I am writing a small shell script to receive an input and match against a text file.

However, the input would be a bigger string than the string in the file, against which I want a match.

User input:


Text in file:

This is test,-de-ef-gh,This is test

I want a positive result if I grep user-input with existing file.

How can I achieve this? I couldn't do it with grep.

  • 2
    how about echo "user input" | grep -f pattern_file
    – Kamaraj
    Aug 31, 2018 at 9:09
  • Kamaraj - it doesn't work.
    – Novice
    Aug 31, 2018 at 9:15
  • 1
    If the user input and the pattern are as in the question, then the comment of @Kamaraj will work. So your problem is not reproducible. Please give exact input and patterns. "It doesn't work" will not help us to help you.
    – chaos
    Aug 31, 2018 at 9:37
  • Apologies as I was unclear. Edited the question.
    – Novice
    Aug 31, 2018 at 9:54
  • 1
    This question is unclear. I sort-of understand it, but not clearly enough for it to be answerable.  @Novice: Do you want to match a line that contains abc-d-ef-gh1? How about f-gh? How about -gh1? How about gh or 1?  Describe the processes by which you would answer those questions; i.e., describe the rules that determine whether a string should match a line. Please do not respond in comments; edit your question to make it clearer and more complete. Sep 2, 2018 at 20:59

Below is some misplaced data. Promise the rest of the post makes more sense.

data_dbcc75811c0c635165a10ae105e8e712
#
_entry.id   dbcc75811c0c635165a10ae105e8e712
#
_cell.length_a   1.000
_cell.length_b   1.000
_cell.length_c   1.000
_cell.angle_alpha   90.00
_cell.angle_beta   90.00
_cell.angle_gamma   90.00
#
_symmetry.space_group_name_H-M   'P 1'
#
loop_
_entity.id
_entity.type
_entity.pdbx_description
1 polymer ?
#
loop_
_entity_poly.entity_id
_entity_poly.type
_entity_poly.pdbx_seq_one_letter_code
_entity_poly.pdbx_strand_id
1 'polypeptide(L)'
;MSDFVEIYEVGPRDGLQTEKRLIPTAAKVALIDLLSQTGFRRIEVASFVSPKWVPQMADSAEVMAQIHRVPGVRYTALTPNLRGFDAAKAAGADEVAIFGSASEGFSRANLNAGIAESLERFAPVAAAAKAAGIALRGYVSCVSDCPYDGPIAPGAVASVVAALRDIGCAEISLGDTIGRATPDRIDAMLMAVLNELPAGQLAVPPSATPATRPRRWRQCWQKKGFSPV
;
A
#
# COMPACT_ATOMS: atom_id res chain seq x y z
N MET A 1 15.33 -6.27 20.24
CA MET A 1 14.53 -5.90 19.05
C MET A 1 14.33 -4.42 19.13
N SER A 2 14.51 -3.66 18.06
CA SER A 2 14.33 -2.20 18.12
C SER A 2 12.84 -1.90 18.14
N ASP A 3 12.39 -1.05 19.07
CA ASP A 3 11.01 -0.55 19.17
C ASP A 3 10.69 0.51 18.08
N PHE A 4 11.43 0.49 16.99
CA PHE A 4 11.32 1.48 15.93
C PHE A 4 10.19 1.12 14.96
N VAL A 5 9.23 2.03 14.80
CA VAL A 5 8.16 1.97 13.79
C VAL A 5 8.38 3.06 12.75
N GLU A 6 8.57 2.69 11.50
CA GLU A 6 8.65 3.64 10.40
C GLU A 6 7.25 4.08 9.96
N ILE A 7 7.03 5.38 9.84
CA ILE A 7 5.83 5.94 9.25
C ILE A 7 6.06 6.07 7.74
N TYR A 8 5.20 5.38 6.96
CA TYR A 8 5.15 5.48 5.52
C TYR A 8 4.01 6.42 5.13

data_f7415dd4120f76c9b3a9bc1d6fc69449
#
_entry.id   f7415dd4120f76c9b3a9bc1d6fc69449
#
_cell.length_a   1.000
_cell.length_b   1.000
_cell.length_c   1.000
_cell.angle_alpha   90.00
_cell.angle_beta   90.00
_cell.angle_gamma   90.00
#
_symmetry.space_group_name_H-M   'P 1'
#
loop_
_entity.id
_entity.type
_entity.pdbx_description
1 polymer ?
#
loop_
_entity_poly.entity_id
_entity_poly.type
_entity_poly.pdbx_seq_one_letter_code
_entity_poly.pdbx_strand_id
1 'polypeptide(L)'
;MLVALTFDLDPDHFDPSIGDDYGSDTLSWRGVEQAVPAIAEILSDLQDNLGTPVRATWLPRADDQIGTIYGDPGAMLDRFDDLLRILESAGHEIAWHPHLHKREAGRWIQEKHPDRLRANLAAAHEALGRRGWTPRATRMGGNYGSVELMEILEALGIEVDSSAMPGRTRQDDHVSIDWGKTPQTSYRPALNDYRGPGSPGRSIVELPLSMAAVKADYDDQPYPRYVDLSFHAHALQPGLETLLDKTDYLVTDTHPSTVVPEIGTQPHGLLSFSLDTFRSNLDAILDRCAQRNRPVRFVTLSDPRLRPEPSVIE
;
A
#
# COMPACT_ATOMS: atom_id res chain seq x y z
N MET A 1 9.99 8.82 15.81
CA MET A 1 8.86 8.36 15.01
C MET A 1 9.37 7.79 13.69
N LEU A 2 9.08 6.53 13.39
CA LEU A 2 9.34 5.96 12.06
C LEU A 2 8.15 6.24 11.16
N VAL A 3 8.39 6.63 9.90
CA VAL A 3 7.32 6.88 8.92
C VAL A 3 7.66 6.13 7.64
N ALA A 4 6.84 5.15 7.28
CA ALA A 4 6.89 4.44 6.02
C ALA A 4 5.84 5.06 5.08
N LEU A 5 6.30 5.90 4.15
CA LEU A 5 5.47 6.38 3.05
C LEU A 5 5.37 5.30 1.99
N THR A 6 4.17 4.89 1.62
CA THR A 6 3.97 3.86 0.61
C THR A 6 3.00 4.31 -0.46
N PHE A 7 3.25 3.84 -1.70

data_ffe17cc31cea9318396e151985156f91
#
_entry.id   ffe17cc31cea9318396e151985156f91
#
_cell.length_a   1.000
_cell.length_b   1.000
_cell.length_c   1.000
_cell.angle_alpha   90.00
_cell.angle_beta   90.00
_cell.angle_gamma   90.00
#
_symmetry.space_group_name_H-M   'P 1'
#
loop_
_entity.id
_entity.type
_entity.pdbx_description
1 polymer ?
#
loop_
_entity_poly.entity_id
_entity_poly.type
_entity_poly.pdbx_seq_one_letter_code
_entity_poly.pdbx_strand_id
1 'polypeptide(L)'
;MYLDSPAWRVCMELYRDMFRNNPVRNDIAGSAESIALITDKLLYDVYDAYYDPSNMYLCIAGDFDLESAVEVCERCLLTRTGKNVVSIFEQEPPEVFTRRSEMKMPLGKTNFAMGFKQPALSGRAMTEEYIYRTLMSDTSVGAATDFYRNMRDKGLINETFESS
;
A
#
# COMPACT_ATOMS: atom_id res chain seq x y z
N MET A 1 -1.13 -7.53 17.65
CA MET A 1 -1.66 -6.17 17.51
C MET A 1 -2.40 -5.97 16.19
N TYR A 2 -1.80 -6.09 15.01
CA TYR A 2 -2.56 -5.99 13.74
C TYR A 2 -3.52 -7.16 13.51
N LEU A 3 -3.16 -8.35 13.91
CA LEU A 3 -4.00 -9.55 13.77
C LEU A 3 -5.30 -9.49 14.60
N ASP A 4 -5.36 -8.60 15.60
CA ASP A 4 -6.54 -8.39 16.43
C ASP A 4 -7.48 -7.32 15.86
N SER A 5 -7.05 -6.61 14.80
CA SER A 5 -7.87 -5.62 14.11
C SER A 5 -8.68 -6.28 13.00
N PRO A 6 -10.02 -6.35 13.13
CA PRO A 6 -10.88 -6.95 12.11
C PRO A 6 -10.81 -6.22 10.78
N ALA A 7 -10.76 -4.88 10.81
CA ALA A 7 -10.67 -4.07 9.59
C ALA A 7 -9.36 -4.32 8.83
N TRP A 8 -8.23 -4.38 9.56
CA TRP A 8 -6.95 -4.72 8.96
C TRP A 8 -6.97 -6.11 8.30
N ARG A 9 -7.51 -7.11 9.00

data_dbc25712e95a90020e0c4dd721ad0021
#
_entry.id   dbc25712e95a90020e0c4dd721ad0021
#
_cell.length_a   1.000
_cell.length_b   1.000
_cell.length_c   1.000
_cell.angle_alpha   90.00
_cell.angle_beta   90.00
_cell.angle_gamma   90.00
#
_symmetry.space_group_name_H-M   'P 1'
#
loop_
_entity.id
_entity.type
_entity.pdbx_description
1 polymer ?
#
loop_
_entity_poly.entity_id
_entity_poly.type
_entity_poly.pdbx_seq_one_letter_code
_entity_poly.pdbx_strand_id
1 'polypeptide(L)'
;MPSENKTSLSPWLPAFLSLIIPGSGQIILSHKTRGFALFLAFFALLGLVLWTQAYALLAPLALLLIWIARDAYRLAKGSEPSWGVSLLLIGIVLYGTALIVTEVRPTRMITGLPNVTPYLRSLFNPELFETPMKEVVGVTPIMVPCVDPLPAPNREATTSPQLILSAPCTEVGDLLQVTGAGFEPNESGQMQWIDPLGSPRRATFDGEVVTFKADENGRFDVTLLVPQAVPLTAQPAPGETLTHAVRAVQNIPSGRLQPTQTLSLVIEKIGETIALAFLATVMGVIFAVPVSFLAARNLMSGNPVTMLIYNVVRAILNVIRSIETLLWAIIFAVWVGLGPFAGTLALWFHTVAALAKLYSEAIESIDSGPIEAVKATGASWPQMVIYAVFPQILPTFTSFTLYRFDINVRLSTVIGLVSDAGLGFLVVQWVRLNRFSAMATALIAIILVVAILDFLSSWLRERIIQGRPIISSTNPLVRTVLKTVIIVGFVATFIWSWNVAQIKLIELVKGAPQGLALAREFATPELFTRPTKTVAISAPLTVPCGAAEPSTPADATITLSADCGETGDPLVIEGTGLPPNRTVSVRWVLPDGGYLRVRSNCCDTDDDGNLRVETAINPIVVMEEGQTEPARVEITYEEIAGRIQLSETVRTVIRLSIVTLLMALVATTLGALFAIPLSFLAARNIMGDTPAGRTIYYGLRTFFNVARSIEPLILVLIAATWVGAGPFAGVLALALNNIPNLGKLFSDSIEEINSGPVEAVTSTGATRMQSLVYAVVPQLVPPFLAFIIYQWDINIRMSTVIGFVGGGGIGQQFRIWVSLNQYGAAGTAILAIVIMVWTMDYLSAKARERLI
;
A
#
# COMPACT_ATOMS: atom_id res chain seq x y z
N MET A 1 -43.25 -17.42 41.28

2 Answers 2


You have a file with patterns. grep can read the patterns with its -f option. If you want to check whether a string, $input, matches a pattern in patterns.txt, you may do

printf '%s\n' "$input" |
if grep -q -f patterns.txt; then
    echo 'matches'
    echo 'does not match'

This would run grep over the contents of the string with the patterns in patterns.txt. In bash you could instead use a here-string:

if grep -q -f patterns.txt <<<"$input"; then
    echo 'matches'
    echo 'does not match'

The -q stops grep from producing output (we're only interested in the exit status).

If the patterns are fixed strings (not regular expressions), use -F with grep in addition to the other flags (grep -qF -f ...).


Using bash, cut and grep:

read -p "Hey user, input something: " $n
printf "Match "
grep -m 1 -q -f <(cut -d, -f2 file) <<< "$n" || printf "not "
printf "found.\n"


  • It's impossible to search for a longer string in a shorter, but this is really about finding whether shorter strings in file match a longer string.
  • cut is used to extract the middle field from file
  • grep searches for that middle field in the user input string.
  • printf provides some feedback.

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